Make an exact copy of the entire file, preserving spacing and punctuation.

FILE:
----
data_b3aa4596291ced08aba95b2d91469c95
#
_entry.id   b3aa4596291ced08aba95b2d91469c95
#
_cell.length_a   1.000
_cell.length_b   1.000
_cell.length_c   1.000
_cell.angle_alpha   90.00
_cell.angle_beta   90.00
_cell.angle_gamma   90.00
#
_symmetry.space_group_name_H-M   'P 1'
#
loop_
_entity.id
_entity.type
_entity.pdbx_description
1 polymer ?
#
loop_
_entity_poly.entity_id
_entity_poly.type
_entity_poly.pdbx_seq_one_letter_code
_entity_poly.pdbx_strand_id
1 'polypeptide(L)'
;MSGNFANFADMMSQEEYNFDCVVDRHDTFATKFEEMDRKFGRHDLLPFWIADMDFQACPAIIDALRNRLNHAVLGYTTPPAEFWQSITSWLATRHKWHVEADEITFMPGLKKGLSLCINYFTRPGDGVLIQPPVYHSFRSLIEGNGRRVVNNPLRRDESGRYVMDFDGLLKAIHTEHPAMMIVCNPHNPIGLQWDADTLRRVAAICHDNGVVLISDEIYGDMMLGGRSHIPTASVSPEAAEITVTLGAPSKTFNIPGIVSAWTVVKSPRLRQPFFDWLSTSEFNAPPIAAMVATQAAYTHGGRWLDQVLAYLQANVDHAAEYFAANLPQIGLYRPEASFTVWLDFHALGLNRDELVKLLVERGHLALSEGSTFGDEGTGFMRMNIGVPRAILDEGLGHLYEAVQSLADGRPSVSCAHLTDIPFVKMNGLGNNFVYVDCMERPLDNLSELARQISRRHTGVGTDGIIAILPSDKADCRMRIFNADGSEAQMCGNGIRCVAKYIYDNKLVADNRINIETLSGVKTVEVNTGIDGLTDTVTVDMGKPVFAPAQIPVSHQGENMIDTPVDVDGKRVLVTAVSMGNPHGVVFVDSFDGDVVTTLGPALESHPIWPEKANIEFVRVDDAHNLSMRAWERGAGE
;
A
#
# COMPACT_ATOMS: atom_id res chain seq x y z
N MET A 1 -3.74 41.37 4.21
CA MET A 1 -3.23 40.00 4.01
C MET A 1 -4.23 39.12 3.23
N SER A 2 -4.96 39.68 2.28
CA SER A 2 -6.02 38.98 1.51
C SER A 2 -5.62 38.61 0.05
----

data_b3aa4596291ced08aba95b2d91469c95
#
_entry.id   b3aa4596291ced08aba95b2d91469c95
#
_cell.length_a   1.000
_cell.length_b   1.000
_cell.length_c   1.000
_cell.angle_alpha   90.00
_cell.angle_beta   90.00
_cell.angle_gamma   90.00
#
_symmetry.space_group_name_H-M   'P 1'
#
loop_
_entity.id
_entity.type
_entity.pdbx_description
1 polymer ?
#
loop_
_entity_poly.entity_id
_entity_poly.type
_entity_poly.pdbx_seq_one_letter_code
_entity_poly.pdbx_strand_id
1 'polypeptide(L)'
;MSGNFANFADMMSQEEYNFDCVVDRHDTFATKFEEMDRKFGRHDLLPFWIADMDFQACPAIIDALRNRLNHAVLGYTTPPAEFWQSITSWLATRHKWHVEADEITFMPGLKKGLSLCINYFTRPGDGVLIQPPVYHSFRSLIEGNGRRVVNNPLRRDESGRYVMDFDGLLKAIHTEHPAMMIVCNPHNPIGLQWDADTLRRVAAICHDNGVVLISDEIYGDMMLGGRSHIPTASVSPEAAEITVTLGAPSKTFNIPGIVSAWTVVKSPRLRQPFFDWLSTSEFNAPPIAAMVATQAAYTHGGRWLDQVLAYLQANVDHAAEYFAANLPQIGLYRPEASFTVWLDFHALGLNRDELVKLLVERGHLALSEGSTFGDEGTGFMRMNIGVPRAILDEGLGHLYEAVQSLADGRPSVSCAHLTDIPFVKMNGLGNNFVYVDCMERPLDNLSELARQISRRHTGVGTDGIIAILPSDKADCRMRIFNADGSEAQMCGNGIRCVAKYIYDNKLVADNRINIETLSGVKTVEVNTGIDGLTDTVTVDMGKPVFAPAQIPVSHQGENMIDTPVDVDGKRVLVTAVSMGNPHGVVFVDSFDGDVVTTLGPALESHPIWPEKANIEFVRVDDAHNLSMRAWERGAGE
;
A
#
# COMPACT_ATOMS: atom_id res chain seq x y z
N MET A 1 -3.74 41.37 4.21
CA MET A 1 -3.23 40.00 4.01
C MET A 1 -4.23 39.12 3.23
N SER A 2 -4.96 39.68 2.28
CA SER A 2 -6.02 38.98 1.51
C SER A 2 -5.62 38.61 0.05